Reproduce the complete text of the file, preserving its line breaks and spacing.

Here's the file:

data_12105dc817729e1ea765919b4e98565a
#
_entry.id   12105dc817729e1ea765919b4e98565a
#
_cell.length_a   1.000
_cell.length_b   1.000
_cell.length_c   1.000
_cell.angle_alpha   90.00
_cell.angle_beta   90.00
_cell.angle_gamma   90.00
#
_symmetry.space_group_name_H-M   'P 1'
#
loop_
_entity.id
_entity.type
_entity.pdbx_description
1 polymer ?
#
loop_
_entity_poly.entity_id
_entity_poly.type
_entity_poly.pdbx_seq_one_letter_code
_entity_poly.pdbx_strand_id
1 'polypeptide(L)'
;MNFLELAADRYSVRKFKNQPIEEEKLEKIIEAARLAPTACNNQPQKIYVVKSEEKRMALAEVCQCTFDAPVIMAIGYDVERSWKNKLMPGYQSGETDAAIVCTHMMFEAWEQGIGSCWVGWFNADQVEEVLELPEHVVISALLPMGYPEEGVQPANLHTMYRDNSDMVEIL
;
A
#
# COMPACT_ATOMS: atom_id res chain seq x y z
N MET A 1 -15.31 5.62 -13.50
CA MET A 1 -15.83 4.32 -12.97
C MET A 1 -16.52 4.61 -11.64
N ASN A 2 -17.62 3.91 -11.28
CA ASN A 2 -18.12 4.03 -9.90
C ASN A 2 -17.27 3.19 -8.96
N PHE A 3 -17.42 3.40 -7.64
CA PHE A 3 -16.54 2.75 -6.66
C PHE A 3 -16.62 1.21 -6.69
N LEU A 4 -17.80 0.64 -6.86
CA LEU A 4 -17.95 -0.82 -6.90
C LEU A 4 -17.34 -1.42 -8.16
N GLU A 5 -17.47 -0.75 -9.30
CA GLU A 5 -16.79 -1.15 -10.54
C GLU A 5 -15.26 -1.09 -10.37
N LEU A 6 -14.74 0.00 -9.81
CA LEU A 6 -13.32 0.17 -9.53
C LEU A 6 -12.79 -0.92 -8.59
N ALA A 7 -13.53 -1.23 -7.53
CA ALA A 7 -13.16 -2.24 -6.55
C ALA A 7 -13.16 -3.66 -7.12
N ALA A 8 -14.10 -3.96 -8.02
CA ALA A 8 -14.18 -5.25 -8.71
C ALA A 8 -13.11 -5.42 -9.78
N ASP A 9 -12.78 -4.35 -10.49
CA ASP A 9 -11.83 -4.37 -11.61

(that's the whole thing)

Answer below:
data_12105dc817729e1ea765919b4e98565a
#
_entry.id   12105dc817729e1ea765919b4e98565a
#
_cell.length_a   1.000
_cell.length_b   1.000
_cell.length_c   1.000
_cell.angle_alpha   90.00
_cell.angle_beta   90.00
_cell.angle_gamma   90.00
#
_symmetry.space_group_name_H-M   'P 1'
#
loop_
_entity.id
_entity.type
_entity.pdbx_description
1 polymer ?
#
loop_
_entity_poly.entity_id
_entity_poly.type
_entity_poly.pdbx_seq_one_letter_code
_entity_poly.pdbx_strand_id
1 'polypeptide(L)'
;MNFLELAADRYSVRKFKNQPIEEEKLEKIIEAARLAPTACNNQPQKIYVVKSEEKRMALAEVCQCTFDAPVIMAIGYDVERSWKNKLMPGYQSGETDAAIVCTHMMFEAWEQGIGSCWVGWFNADQVEEVLELPEHVVISALLPMGYPEEGVQPANLHTMYRDNSDMVEIL
;
A
#
# COMPACT_ATOMS: atom_id res chain seq x y z
N MET A 1 -15.31 5.62 -13.50
CA MET A 1 -15.83 4.32 -12.97
C MET A 1 -16.52 4.61 -11.64
N ASN A 2 -17.62 3.91 -11.28
CA ASN A 2 -18.12 4.03 -9.90
C ASN A 2 -17.27 3.19 -8.96
N PHE A 3 -17.42 3.40 -7.64
CA PHE A 3 -16.54 2.75 -6.66
C PHE A 3 -16.62 1.21 -6.69
N LEU A 4 -17.80 0.64 -6.86
CA LEU A 4 -17.95 -0.82 -6.90
C LEU A 4 -17.34 -1.42 -8.16
N GLU A 5 -17.47 -0.75 -9.30
CA GLU A 5 -16.79 -1.15 -10.54
C GLU A 5 -15.26 -1.09 -10.37
N LEU A 6 -14.74 0.00 -9.81
CA LEU A 6 -13.32 0.17 -9.53
C LEU A 6 -12.79 -0.92 -8.59
N ALA A 7 -13.53 -1.23 -7.53
CA ALA A 7 -13.16 -2.24 -6.55
C ALA A 7 -13.16 -3.66 -7.12
N ALA A 8 -14.10 -3.96 -8.02
CA ALA A 8 -14.18 -5.25 -8.71
C ALA A 8 -13.11 -5.42 -9.78
N ASP A 9 -12.78 -4.35 -10.49
CA ASP A 9 -11.83 -4.37 -11.61